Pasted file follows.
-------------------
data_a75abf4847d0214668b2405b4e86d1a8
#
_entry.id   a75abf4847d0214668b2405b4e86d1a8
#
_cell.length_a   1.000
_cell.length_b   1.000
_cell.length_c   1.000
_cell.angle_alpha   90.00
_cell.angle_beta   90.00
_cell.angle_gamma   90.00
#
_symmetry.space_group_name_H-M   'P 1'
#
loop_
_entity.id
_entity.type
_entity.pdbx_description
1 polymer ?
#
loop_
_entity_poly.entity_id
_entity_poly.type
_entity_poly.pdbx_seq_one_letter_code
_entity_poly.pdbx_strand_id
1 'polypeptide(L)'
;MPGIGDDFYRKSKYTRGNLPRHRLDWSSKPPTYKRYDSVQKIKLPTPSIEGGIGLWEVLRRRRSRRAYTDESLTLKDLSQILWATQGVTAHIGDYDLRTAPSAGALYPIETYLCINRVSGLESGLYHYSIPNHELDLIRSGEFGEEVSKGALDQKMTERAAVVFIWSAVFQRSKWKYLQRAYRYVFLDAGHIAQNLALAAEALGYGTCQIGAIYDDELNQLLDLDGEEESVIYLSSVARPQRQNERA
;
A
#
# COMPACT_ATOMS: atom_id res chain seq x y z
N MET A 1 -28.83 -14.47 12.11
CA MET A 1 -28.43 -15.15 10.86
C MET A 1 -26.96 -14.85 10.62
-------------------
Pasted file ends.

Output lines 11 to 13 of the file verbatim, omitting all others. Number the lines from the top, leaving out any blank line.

#
_symmetry.space_group_name_H-M   'P 1'
#